Graduate students in the Department of International History have a research seminar with guest speakers and there are guest lectures. We organise a weekend away at Cumberland Lodge, Great Windsor Park once a year. This is designed to enable graduates to get to know each other better and to develop their ideas about a particular topic. Additionally throughout the year, students can take advantage of the great LSE tradition of inviting famous (and infamous) figures from the world of politics, business, media and international affairs. Please see the Department's Public Lectures and Events for a good range of history events hosted by us during the academic year as well as the LSE Public Lectures and Events. This helps make the LSE a particularly fertile and exciting place to be studying international history. There is an almost bewildering range of societies and clubs engaging with international politics, single issues, the 'third world', social justice problems or just dedicated to sport, music, dance and a whole range of pursuits which we lecturers haven't got a clue about. We highly recommend our students join the LSE Student Union History Society. We have a gym and squash courts on site and one of the largest student shops on campus. There is also a large student bookshop owned by Waterstone's selling new and used books.
We are very fortunate at the LSE in being so centrally located in the capital. We are in walking distance of the British Library, Covent Garden, the Royal Courts of Justice, the British Museum, the National Gallery, the West End theatres as well as Trafalgar Square, the Barbican, Buckingham Palace, River Thames and the London Eye. Much of our graduate accommodation is located in prime real-estate sites in central London. Our graduate students can take advantage of all the intellectual resources that this capital is home to, including the National Archives south of the river at Kew and the world's largest newspaper archive in North London. Not surprisingly our students are able to produce dissertations of the highest quality benefiting from such easy access to a range of primary sources and people willing to help.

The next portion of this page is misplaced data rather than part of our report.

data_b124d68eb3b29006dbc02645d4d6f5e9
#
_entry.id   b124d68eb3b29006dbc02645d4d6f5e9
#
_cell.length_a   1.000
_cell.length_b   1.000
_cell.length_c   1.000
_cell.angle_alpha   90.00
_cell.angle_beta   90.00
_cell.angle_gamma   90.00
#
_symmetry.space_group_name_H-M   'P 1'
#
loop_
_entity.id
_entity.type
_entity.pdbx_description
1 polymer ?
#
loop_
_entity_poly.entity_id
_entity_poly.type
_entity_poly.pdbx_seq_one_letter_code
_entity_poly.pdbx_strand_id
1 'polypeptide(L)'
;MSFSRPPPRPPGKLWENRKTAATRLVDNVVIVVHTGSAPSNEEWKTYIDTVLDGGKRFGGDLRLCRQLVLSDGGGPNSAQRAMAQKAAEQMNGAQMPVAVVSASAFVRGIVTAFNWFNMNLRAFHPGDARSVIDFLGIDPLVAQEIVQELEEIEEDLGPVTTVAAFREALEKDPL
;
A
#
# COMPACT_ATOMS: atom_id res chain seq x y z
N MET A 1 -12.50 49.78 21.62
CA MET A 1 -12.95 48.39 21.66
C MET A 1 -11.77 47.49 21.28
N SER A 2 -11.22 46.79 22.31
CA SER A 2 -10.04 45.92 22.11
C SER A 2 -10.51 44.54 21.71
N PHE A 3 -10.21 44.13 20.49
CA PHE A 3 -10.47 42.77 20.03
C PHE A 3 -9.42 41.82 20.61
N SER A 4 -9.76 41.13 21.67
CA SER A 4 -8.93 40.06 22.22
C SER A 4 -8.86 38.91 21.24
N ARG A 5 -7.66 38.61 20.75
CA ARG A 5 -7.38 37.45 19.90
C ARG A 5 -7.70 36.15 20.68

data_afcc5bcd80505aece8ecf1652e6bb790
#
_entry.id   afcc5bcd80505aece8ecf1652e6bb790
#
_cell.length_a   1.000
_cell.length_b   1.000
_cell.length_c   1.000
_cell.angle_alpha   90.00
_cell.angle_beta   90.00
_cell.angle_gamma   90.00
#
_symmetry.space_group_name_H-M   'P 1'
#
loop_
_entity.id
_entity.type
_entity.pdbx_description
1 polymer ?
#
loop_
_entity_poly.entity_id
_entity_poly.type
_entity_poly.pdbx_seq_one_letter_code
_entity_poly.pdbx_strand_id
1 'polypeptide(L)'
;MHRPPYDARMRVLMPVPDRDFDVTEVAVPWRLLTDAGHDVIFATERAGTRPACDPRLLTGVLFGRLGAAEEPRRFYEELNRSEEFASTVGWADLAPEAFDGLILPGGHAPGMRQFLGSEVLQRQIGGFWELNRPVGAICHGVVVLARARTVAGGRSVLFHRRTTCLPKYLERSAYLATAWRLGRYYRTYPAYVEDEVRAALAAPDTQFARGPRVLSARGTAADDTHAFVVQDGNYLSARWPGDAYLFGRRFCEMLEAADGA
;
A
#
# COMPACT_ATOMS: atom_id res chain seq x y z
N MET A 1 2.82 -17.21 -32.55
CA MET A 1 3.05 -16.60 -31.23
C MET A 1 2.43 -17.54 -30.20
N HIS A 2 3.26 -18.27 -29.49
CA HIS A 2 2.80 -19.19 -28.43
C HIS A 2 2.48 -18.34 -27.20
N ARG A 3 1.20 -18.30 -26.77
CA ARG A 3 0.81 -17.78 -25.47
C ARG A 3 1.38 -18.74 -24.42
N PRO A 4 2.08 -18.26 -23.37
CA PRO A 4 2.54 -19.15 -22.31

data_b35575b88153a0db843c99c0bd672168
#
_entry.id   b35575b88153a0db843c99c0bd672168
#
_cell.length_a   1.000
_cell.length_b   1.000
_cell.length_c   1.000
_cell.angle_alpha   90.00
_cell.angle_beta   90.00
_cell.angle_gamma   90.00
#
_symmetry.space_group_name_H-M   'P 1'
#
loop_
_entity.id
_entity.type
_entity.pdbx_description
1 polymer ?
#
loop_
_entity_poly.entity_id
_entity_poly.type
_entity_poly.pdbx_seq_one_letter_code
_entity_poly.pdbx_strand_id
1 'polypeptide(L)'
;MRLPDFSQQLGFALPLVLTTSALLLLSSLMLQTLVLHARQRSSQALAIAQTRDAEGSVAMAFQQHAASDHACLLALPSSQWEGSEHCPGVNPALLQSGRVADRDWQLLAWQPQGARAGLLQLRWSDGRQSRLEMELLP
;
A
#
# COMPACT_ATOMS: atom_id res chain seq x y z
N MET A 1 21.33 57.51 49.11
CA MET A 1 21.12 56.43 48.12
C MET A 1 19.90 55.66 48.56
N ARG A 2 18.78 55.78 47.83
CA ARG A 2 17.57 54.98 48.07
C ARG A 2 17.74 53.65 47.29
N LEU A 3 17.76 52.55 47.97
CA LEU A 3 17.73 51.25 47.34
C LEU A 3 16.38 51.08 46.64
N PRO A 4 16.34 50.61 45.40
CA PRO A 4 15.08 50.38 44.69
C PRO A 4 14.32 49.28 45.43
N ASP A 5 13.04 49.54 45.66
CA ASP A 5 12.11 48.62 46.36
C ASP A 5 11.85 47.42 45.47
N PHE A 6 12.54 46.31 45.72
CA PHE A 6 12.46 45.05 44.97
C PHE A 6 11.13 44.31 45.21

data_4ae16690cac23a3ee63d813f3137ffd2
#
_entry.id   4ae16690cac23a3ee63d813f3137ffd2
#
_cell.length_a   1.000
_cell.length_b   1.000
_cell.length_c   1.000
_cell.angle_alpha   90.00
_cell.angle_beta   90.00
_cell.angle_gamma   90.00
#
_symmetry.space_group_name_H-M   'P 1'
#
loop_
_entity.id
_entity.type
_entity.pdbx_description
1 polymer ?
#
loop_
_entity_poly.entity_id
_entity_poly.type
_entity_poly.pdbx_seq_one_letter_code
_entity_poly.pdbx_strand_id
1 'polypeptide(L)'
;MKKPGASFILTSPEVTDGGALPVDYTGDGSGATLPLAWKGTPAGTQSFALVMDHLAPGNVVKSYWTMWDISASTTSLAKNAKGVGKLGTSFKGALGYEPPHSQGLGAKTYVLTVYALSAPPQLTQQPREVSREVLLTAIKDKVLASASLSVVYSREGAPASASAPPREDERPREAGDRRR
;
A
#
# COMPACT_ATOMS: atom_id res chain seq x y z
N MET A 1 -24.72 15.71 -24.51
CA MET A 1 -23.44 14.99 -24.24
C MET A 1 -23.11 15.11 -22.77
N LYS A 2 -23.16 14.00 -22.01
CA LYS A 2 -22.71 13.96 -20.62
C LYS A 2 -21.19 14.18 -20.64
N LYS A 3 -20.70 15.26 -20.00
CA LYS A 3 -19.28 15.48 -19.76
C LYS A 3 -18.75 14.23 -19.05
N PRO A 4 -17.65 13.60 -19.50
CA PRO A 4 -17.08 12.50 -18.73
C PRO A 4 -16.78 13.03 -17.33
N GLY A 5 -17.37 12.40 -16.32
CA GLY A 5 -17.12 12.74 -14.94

London and LSE
London and LSE has much to offer anyone studying for a higher degree in history. The LSE International History Department is one of the leading history departments in the UK, and the main European centre for the study of international history. Working as part of the world's premier institution for social science research, the staff and students in the Department come from many different countries and continents, and contribute to the unique cosmopolitan experience of studying at LSE.
In London you will find important archives and libraries for international history, such as the National Archives (formerly the Public Record Office), the Public Record Office, the British Library, and the libraries of the specialised schools of the University of London, such as the Institute of Historical Research, the School of Oriental and African Studies, and the School of Slavonic and East European Studies. The LSE's British Library of Political and Economic Science Library is one of the leading collections of materials for social science research, with substantial holdings in most of the key European languages. The LSE's archive also contains much valuable research material, as do the collections of the Imperial War Museum, the Warburg Institute and many others.